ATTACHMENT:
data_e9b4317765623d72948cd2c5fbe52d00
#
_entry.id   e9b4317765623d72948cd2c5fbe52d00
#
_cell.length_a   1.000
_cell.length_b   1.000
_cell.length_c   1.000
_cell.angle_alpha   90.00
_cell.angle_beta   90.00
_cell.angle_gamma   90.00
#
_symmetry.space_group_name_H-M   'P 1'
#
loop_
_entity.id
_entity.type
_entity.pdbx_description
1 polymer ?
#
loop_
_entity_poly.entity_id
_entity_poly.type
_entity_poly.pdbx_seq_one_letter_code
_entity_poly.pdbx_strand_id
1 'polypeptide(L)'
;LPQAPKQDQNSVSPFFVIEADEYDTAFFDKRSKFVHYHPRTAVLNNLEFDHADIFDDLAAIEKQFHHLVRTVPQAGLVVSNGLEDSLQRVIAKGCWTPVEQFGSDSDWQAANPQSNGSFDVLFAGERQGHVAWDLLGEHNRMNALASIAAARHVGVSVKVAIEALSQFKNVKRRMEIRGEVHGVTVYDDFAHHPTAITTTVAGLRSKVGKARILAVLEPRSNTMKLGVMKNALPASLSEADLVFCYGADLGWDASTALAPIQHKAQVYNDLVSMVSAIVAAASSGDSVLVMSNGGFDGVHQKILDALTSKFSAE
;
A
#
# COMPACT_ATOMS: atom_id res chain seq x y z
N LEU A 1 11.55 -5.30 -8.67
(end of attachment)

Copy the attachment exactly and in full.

data_e9b4317765623d72948cd2c5fbe52d00
#
_entry.id   e9b4317765623d72948cd2c5fbe52d00
#
_cell.length_a   1.000
_cell.length_b   1.000
_cell.length_c   1.000
_cell.angle_alpha   90.00
_cell.angle_beta   90.00
_cell.angle_gamma   90.00
#
_symmetry.space_group_name_H-M   'P 1'
#
loop_
_entity.id
_entity.type
_entity.pdbx_description
1 polymer ?
#
loop_
_entity_poly.entity_id
_entity_poly.type
_entity_poly.pdbx_seq_one_letter_code
_entity_poly.pdbx_strand_id
1 'polypeptide(L)'
;LPQAPKQDQNSVSPFFVIEADEYDTAFFDKRSKFVHYHPRTAVLNNLEFDHADIFDDLAAIEKQFHHLVRTVPQAGLVVSNGLEDSLQRVIAKGCWTPVEQFGSDSDWQAANPQSNGSFDVLFAGERQGHVAWDLLGEHNRMNALASIAAARHVGVSVKVAIEALSQFKNVKRRMEIRGEVHGVTVYDDFAHHPTAITTTVAGLRSKVGKARILAVLEPRSNTMKLGVMKNALPASLSEADLVFCYGADLGWDASTALAPIQHKAQVYNDLVSMVSAIVAAASSGDSVLVMSNGGFDGVHQKILDALTSKFSAE
;
A
#
# COMPACT_ATOMS: atom_id res chain seq x y z
N LEU A 1 11.55 -5.30 -8.67